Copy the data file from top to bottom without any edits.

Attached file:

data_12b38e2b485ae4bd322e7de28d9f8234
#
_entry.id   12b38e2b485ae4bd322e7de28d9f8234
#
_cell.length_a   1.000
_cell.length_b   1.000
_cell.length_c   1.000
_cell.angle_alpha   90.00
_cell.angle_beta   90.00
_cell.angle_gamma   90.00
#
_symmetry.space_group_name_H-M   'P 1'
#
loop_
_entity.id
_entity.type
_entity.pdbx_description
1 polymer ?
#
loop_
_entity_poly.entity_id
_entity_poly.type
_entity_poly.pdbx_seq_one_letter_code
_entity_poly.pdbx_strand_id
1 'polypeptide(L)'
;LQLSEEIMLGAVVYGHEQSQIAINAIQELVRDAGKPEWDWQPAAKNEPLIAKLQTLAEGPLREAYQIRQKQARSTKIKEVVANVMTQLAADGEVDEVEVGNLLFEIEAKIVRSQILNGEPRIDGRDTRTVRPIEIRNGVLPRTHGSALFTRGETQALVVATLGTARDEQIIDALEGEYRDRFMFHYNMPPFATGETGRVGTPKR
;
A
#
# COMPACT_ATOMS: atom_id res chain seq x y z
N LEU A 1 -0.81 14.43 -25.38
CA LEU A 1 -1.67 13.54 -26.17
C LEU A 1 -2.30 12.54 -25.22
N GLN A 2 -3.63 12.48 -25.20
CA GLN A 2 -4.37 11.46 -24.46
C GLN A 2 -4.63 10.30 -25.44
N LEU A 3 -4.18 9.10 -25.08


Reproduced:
data_12b38e2b485ae4bd322e7de28d9f8234
#
_entry.id   12b38e2b485ae4bd322e7de28d9f8234
#
_cell.length_a   1.000
_cell.length_b   1.000
_cell.length_c   1.000
_cell.angle_alpha   90.00
_cell.angle_beta   90.00
_cell.angle_gamma   90.00
#
_symmetry.space_group_name_H-M   'P 1'
#
loop_
_entity.id
_entity.type
_entity.pdbx_description
1 polymer ?
#
loop_
_entity_poly.entity_id
_entity_poly.type
_entity_poly.pdbx_seq_one_letter_code
_entity_poly.pdbx_strand_id
1 'polypeptide(L)'
;LQLSEEIMLGAVVYGHEQSQIAINAIQELVRDAGKPEWDWQPAAKNEPLIAKLQTLAEGPLREAYQIRQKQARSTKIKEVVANVMTQLAADGEVDEVEVGNLLFEIEAKIVRSQILNGEPRIDGRDTRTVRPIEIRNGVLPRTHGSALFTRGETQALVVATLGTARDEQIIDALEGEYRDRFMFHYNMPPFATGETGRVGTPKR
;
A
#
# COMPACT_ATOMS: atom_id res chain seq x y z
N LEU A 1 -0.81 14.43 -25.38
CA LEU A 1 -1.67 13.54 -26.17
C LEU A 1 -2.30 12.54 -25.22
N GLN A 2 -3.63 12.48 -25.20
CA GLN A 2 -4.37 11.46 -24.46
C GLN A 2 -4.63 10.30 -25.44
N LEU A 3 -4.18 9.10 -25.08